Diagnosis and Pathology

No two myasthenic patients look alike or have the same signs and symptoms. The classical appearance is unmistakable and is usually associated with bilateral ptosis, weakness of the face, and difficulty in smiling, chewing, and talking. The clinical diagnosis is confirmed by demonstrating electrical defects in transmission at the neuromuscular junction, responsiveness to anticholinesterase drugs, or the presence of the anti-acetylcholine receptor antibody circulating in the patient's blood. The consistent pathology found in every patient is autoimmune destruction of the postsynaptic receptor, simplification of the postsynaptic membrane, widening of the synaptic gap, and reduction in the acetylcholine receptor numbers and efficiency. Thymic pathology is also present in myasthenia gravis. Approximately 80 percent of patients have germinal centers and enlarged thymus, and about 10 percent of patients have a thymic tumor, a thymoma.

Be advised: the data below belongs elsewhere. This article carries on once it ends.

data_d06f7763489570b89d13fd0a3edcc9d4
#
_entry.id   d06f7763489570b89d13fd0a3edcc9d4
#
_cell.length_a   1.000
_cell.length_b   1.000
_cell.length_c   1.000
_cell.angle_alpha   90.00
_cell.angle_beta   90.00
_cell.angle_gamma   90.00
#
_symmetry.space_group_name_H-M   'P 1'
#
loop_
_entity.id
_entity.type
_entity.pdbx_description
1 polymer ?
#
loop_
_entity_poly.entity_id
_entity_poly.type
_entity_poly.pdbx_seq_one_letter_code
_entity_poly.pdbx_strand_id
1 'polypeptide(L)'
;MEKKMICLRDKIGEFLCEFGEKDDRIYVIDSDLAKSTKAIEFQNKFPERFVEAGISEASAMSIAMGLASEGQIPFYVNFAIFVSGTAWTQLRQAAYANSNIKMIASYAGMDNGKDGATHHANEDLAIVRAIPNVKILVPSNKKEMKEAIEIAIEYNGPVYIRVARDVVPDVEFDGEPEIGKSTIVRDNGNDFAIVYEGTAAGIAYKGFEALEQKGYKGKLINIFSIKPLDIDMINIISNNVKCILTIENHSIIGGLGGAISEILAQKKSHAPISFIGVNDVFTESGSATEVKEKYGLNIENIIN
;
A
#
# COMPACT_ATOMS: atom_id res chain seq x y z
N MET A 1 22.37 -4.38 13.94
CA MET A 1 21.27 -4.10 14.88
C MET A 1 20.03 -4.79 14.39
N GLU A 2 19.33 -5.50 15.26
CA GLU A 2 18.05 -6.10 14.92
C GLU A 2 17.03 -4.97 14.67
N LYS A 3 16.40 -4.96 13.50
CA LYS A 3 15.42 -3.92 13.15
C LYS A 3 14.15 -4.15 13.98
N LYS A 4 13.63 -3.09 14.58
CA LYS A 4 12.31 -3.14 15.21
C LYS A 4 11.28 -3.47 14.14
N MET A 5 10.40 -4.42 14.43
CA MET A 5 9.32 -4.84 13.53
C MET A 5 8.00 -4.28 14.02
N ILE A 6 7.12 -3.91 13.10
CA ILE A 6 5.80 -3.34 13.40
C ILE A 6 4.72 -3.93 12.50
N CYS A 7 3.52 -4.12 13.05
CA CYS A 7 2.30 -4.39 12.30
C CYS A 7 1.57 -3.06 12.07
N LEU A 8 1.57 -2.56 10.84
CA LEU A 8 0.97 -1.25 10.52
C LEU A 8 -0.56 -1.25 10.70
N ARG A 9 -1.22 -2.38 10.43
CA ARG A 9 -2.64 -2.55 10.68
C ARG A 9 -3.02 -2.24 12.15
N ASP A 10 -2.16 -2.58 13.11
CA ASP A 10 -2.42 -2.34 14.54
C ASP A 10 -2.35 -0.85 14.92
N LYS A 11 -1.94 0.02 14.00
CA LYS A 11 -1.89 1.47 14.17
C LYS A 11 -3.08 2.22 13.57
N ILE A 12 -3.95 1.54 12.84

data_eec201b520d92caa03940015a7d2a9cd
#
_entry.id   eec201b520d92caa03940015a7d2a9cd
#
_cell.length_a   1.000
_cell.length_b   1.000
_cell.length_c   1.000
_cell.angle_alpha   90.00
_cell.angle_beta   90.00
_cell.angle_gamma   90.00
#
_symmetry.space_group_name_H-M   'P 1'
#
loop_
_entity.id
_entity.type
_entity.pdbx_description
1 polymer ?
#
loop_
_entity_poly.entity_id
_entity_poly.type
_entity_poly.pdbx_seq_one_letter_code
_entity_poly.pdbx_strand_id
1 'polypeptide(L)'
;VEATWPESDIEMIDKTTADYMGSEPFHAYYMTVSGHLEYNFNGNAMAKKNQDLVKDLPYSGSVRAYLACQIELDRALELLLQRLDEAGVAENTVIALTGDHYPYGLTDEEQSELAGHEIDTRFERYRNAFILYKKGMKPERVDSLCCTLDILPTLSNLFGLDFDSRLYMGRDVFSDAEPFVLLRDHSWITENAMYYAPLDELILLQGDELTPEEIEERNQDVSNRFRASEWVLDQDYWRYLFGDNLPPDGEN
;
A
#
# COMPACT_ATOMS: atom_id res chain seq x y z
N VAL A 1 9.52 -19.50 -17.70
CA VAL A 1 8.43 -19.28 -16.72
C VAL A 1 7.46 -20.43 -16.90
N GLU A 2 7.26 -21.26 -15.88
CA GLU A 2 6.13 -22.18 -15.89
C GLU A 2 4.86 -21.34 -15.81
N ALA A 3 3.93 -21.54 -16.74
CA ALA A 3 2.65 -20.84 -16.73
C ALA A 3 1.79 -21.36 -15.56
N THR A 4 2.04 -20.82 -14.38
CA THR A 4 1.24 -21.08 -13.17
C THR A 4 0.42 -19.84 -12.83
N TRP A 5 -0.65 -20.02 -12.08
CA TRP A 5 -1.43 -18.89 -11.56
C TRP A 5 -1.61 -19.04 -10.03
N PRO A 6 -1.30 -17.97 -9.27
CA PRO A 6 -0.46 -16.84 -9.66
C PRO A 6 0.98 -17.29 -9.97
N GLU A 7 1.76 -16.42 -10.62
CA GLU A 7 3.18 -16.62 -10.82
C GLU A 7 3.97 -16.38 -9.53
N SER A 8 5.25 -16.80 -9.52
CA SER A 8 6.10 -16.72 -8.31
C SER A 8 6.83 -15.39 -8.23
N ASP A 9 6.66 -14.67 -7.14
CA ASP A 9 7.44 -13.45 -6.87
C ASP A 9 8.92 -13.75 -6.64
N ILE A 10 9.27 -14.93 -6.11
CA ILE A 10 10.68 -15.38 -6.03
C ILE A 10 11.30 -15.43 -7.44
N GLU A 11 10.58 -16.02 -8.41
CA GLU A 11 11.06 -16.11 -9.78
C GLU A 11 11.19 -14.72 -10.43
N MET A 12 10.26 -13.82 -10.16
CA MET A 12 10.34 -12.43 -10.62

Your Heart and Nutrition

Your Heart and Nutrition

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